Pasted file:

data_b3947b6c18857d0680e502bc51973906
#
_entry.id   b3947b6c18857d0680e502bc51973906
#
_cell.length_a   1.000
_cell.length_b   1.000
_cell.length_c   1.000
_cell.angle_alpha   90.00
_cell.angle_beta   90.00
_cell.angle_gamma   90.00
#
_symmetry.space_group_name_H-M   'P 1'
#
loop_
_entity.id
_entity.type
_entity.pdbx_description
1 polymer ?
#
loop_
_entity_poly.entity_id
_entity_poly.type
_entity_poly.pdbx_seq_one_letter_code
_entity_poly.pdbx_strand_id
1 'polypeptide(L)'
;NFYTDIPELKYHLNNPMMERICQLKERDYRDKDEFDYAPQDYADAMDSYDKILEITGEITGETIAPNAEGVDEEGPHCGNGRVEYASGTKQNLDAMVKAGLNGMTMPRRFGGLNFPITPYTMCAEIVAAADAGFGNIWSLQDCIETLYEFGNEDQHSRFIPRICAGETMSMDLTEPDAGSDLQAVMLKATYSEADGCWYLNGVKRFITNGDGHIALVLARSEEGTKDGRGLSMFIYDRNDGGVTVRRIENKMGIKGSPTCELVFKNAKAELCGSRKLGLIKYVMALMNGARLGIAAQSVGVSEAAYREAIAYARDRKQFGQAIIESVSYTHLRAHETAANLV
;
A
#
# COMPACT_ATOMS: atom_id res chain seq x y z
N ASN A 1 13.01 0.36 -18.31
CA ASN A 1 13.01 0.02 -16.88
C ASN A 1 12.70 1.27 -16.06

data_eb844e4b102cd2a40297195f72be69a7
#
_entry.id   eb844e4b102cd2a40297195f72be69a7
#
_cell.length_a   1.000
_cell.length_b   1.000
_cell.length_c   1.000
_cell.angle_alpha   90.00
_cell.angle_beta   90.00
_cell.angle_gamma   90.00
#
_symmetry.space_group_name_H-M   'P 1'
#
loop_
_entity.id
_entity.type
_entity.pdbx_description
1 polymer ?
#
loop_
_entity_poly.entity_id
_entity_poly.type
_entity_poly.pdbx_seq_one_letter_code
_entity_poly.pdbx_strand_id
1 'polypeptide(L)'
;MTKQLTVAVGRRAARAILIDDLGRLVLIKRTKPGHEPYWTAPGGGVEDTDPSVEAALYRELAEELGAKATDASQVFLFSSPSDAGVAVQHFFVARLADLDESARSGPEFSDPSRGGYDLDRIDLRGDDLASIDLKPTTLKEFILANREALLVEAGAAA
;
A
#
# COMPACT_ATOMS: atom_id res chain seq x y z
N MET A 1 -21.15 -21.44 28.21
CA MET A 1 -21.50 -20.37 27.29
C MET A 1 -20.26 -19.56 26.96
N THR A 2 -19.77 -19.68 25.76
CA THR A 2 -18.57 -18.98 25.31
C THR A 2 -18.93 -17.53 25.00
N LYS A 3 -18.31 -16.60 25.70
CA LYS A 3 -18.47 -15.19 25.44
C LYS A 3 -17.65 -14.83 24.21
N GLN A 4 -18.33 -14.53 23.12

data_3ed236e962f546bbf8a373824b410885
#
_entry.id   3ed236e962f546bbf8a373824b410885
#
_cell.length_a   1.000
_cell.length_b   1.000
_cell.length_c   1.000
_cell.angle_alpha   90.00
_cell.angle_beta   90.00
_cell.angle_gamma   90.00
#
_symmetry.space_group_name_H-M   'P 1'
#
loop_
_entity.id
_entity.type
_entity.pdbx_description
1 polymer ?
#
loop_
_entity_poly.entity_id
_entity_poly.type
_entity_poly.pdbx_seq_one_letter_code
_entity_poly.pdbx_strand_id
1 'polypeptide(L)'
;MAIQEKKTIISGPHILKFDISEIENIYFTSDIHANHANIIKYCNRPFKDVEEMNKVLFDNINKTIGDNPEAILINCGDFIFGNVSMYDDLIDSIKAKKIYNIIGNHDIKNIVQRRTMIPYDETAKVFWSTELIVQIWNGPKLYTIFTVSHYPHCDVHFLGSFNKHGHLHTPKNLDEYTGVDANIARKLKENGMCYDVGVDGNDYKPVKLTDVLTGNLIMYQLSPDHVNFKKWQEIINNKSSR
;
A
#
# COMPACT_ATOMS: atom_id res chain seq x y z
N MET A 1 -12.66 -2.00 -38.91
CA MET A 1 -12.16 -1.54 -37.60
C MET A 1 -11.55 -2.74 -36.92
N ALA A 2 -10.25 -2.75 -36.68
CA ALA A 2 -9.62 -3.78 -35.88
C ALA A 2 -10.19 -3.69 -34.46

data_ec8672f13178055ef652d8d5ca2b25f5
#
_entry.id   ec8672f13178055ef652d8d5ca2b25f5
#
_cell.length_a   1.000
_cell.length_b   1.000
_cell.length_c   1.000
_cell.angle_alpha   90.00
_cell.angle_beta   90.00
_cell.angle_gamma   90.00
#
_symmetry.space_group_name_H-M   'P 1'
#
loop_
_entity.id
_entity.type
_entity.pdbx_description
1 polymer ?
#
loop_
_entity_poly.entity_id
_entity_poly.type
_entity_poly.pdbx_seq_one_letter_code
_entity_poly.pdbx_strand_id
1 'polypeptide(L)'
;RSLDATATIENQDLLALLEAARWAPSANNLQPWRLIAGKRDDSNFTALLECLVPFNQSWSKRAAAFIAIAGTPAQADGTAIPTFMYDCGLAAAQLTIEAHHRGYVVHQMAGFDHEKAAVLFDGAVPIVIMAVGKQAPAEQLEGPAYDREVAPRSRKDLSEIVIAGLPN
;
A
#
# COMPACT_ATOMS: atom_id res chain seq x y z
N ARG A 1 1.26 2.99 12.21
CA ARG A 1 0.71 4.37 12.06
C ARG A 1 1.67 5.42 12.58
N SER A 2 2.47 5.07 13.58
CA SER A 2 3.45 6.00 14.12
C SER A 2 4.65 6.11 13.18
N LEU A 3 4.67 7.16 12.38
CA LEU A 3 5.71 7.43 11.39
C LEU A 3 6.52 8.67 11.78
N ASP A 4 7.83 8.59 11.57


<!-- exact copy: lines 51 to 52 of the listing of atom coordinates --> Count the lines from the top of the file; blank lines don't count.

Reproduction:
1 polymer ?
#